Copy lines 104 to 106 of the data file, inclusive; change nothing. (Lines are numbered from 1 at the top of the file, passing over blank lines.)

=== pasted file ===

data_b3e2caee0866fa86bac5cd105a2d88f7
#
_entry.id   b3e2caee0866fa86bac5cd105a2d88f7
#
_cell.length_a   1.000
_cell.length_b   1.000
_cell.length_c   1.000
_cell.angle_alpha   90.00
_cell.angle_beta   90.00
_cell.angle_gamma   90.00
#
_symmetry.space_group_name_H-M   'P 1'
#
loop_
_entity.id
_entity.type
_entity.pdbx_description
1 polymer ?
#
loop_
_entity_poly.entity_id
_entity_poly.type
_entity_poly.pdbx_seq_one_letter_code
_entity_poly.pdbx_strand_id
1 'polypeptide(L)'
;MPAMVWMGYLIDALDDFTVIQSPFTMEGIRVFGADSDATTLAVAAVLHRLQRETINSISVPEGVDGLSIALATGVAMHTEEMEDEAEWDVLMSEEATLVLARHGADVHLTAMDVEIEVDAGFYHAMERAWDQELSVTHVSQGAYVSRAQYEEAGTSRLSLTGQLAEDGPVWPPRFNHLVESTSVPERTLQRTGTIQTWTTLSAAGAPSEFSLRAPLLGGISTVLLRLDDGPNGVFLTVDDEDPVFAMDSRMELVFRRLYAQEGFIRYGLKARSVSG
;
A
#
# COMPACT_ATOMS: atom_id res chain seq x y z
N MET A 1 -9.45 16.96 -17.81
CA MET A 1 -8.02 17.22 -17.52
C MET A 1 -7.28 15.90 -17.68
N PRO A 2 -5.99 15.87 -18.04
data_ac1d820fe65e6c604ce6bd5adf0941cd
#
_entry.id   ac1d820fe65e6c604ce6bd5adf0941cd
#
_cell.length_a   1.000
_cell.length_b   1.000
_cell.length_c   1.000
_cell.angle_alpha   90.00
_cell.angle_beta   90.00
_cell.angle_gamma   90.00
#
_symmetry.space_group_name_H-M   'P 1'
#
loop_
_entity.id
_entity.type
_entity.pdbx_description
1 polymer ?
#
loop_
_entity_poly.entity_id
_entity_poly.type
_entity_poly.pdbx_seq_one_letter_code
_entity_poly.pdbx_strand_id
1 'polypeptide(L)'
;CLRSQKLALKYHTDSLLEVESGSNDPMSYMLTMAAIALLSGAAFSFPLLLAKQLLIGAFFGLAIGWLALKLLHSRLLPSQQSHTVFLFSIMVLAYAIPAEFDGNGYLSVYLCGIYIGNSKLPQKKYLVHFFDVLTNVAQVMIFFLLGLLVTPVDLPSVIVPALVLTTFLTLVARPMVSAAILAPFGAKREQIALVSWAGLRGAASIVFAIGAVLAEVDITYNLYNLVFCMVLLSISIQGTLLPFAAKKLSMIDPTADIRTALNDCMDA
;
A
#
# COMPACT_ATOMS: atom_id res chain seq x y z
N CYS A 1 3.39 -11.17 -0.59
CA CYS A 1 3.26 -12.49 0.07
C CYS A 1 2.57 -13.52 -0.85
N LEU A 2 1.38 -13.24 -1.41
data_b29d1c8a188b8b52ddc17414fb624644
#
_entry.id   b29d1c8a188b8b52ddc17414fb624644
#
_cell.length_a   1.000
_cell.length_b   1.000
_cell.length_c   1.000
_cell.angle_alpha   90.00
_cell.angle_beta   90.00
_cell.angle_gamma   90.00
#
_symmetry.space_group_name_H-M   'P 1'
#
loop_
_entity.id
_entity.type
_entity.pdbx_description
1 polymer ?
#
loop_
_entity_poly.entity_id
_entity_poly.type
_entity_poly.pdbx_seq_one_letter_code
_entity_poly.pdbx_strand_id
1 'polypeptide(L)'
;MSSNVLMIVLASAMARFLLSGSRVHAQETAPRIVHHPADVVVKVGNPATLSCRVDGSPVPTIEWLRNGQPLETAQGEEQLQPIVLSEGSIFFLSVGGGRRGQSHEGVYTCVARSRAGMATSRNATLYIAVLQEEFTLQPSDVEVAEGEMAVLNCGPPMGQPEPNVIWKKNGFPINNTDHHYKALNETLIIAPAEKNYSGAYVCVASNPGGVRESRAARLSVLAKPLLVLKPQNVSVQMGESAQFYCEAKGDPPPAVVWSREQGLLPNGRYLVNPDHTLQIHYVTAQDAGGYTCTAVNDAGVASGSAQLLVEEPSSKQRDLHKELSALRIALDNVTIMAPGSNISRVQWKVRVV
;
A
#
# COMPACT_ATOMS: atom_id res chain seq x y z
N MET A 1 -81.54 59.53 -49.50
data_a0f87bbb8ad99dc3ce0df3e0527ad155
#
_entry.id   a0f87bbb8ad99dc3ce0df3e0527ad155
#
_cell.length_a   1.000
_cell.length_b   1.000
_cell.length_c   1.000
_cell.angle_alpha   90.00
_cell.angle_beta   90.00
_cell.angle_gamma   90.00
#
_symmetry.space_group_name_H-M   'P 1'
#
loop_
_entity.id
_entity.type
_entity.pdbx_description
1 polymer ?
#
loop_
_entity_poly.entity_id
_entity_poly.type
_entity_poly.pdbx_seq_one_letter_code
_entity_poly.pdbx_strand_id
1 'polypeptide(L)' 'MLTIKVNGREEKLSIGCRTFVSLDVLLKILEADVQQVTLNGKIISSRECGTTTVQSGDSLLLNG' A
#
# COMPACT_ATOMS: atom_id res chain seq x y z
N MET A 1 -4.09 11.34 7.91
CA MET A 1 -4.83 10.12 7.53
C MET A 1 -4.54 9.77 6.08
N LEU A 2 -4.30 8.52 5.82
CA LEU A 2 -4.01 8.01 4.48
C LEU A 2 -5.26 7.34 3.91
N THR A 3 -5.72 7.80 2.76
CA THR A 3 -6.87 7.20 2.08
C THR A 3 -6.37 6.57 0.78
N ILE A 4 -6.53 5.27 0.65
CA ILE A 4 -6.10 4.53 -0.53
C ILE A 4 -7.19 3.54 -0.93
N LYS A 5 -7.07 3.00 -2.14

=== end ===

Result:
_cell.length_a   1.000
_cell.length_b   1.000
_cell.length_c   1.000